His memory was of the most and the restoration and adornment of the tenacious grasp, and his knowledge both of splendid new church in the town of Porto men and books accurate and extensive. d'Anzio, dedicated to SS. Pius V and An

As a Catholic, Dr. Marshall was sincere, thony. Then there is the spacious library devout, and zealous, and in matters of faith with which His Holiness generously enas single-minded as a child. In honor of dowed the Seminario Pio; the fountain his services to religion, the Sovereign Pon- built on Monte Maria, for the benefit of the tiff, Pius IX, bestowed on him the Cross of people in that vicinity; the erection of great St. Gregory, and Georgetown College, D.C., buildings for the manufacture of tobacco; the title of LL.D. His funeral took place the restoration of the Porta Pia, and the at Mortlake, on Thursday, December 20th, Porta San Pancrosio; the chapel erected in when a Requiem Mass was said by Rev. E. the garden of the night schools outside the F. Murnane, and the prayers at the grave by Porta Cozaglieri; the systematizing of the the Very Rev. Canon Wenham.

Capitoline Observatory; of the new heating May he rest in peace.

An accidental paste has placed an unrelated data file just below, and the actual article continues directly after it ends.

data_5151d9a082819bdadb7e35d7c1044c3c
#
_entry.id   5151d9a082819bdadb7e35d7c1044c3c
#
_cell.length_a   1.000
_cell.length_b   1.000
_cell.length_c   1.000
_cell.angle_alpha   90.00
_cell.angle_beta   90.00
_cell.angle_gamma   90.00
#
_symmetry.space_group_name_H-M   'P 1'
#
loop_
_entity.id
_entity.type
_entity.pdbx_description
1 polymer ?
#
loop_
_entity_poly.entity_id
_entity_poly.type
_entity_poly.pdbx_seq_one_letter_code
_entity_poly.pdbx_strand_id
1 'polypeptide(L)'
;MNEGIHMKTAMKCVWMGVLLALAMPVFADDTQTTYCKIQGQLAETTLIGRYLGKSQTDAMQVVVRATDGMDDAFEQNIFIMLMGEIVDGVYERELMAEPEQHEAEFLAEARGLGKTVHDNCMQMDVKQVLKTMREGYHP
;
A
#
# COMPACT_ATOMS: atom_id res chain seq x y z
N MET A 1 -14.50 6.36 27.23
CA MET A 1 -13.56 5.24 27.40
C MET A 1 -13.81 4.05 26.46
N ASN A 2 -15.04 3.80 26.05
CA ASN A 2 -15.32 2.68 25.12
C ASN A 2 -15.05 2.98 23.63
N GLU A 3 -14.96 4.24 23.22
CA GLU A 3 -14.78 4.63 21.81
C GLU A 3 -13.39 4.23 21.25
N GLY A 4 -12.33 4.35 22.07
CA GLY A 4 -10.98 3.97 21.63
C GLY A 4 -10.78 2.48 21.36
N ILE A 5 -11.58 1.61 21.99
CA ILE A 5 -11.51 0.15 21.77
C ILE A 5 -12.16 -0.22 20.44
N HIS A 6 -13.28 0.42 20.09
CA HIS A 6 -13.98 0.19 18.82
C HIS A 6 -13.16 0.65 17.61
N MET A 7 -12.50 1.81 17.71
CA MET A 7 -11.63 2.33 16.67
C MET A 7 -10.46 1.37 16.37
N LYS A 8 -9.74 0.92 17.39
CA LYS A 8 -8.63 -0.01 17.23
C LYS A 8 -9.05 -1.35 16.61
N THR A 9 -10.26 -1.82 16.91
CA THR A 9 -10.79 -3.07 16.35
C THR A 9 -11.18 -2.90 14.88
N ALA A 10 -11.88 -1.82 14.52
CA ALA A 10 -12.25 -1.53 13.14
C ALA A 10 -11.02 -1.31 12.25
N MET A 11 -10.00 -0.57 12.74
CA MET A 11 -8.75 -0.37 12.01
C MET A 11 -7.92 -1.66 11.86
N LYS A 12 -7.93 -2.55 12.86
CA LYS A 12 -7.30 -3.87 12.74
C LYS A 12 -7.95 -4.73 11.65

apparatus in the Botanic Garden; the anatomical theatre; the archæological museum

in the Roman University ; the new wing of In accordance with the spirit of the the monastery of the Buon Pastore ; the new Catholic religion, the Popes have always establishment for the beneficed servants of been generous patrons of the fine arts. No the Vatican; the great washing establishment Pontiff has shown more interest in them, or near the Convent of St. Clements; the great done more to encourage them, as well as cemetery (Campo Santo) extended and emuseful industrial pursuits, and also to support bellished; the plans for the new front and charitable institutions, than His Holiness, portico before the Ostian Basilica ; the prepPius IX. Among the many splendid testi- aration of the cloister and the court of the